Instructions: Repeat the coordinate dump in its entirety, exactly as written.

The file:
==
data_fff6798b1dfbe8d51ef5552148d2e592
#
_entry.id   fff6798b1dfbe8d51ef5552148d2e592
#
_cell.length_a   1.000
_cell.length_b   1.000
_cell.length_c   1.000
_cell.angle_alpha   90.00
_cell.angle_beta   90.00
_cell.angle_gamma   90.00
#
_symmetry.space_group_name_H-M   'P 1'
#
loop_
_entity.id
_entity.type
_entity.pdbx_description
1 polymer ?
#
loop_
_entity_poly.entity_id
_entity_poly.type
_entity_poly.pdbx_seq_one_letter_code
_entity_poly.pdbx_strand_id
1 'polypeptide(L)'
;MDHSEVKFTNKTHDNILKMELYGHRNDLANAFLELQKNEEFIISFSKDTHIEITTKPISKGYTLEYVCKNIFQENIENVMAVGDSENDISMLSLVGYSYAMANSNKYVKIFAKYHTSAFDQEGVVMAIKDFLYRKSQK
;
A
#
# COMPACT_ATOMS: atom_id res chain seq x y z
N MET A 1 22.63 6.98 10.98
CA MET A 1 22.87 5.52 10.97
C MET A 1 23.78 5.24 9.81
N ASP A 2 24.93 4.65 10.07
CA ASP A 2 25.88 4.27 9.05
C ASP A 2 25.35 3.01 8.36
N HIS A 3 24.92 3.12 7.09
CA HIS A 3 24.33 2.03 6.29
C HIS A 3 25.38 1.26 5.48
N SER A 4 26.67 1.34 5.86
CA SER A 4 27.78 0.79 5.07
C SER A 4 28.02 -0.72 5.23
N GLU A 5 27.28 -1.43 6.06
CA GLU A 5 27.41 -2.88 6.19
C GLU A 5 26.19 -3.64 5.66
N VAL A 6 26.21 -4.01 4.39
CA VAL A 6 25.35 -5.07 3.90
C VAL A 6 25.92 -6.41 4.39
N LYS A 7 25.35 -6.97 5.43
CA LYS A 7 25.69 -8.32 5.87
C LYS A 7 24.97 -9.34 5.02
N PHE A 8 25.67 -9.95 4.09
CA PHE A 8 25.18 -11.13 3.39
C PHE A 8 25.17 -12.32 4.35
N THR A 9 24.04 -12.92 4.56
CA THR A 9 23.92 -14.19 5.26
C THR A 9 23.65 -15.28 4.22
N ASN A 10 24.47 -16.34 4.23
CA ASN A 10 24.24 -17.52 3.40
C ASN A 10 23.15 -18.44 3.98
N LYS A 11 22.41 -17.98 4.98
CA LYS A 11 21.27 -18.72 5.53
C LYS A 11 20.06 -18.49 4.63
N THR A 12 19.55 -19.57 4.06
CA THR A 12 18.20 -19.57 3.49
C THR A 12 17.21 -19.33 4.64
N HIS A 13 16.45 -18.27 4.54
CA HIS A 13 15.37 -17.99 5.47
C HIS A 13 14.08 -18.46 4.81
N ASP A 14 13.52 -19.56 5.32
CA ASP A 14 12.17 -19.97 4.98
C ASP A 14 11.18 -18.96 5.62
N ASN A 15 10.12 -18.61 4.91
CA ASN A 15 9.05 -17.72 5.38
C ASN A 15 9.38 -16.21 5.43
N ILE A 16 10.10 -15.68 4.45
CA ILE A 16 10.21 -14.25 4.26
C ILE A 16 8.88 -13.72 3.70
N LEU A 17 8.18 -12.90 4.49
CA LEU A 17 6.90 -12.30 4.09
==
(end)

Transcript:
data_fff6798b1dfbe8d51ef5552148d2e592
#
_entry.id   fff6798b1dfbe8d51ef5552148d2e592
#
_cell.length_a   1.000
_cell.length_b   1.000
_cell.length_c   1.000
_cell.angle_alpha   90.00
_cell.angle_beta   90.00
_cell.angle_gamma   90.00
#
_symmetry.space_group_name_H-M   'P 1'
#
loop_
_entity.id
_entity.type
_entity.pdbx_description
1 polymer ?
#
loop_
_entity_poly.entity_id
_entity_poly.type
_entity_poly.pdbx_seq_one_letter_code
_entity_poly.pdbx_strand_id
1 'polypeptide(L)'
;MDHSEVKFTNKTHDNILKMELYGHRNDLANAFLELQKNEEFIISFSKDTHIEITTKPISKGYTLEYVCKNIFQENIENVMAVGDSENDISMLSLVGYSYAMANSNKYVKIFAKYHTSAFDQEGVVMAIKDFLYRKSQK
;
A
#
# COMPACT_ATOMS: atom_id res chain seq x y z
N MET A 1 22.63 6.98 10.98
CA MET A 1 22.87 5.52 10.97
C MET A 1 23.78 5.24 9.81
N ASP A 2 24.93 4.65 10.07
CA ASP A 2 25.88 4.27 9.05
C ASP A 2 25.35 3.01 8.36
N HIS A 3 24.92 3.12 7.09
CA HIS A 3 24.33 2.03 6.29
C HIS A 3 25.38 1.26 5.48
N SER A 4 26.67 1.34 5.86
CA SER A 4 27.78 0.79 5.07
C SER A 4 28.02 -0.72 5.23
N GLU A 5 27.28 -1.43 6.06
CA GLU A 5 27.41 -2.88 6.19
C GLU A 5 26.19 -3.64 5.66
N VAL A 6 26.21 -4.01 4.39
CA VAL A 6 25.35 -5.07 3.90
C VAL A 6 25.92 -6.41 4.39
N LYS A 7 25.35 -6.97 5.43
CA LYS A 7 25.69 -8.32 5.87
C LYS A 7 24.97 -9.34 5.02
N PHE A 8 25.67 -9.95 4.09
CA PHE A 8 25.18 -11.13 3.39
C PHE A 8 25.17 -12.32 4.35
N THR A 9 24.04 -12.92 4.56
CA THR A 9 23.92 -14.19 5.26
C THR A 9 23.65 -15.28 4.22
N ASN A 10 24.47 -16.34 4.23
CA ASN A 10 24.24 -17.52 3.40
C ASN A 10 23.15 -18.44 3.98
N LYS A 11 22.41 -17.98 4.98
CA LYS A 11 21.27 -18.72 5.53
C LYS A 11 20.06 -18.49 4.63
N THR A 12 19.55 -19.57 4.06
CA THR A 12 18.20 -19.57 3.49
C THR A 12 17.21 -19.33 4.64
N HIS A 13 16.45 -18.27 4.54
CA HIS A 13 15.37 -17.99 5.47
C HIS A 13 14.08 -18.46 4.81
N ASP A 14 13.52 -19.56 5.32
CA ASP A 14 12.17 -19.97 4.98
C ASP A 14 11.18 -18.96 5.62
N ASN A 15 10.12 -18.61 4.91
CA ASN A 15 9.05 -17.72 5.38
C ASN A 15 9.38 -16.21 5.43
N ILE A 16 10.10 -15.68 4.45
CA ILE A 16 10.21 -14.25 4.26
C ILE A 16 8.88 -13.72 3.70
N LEU A 17 8.18 -12.90 4.49
CA LEU A 17 6.90 -12.30 4.09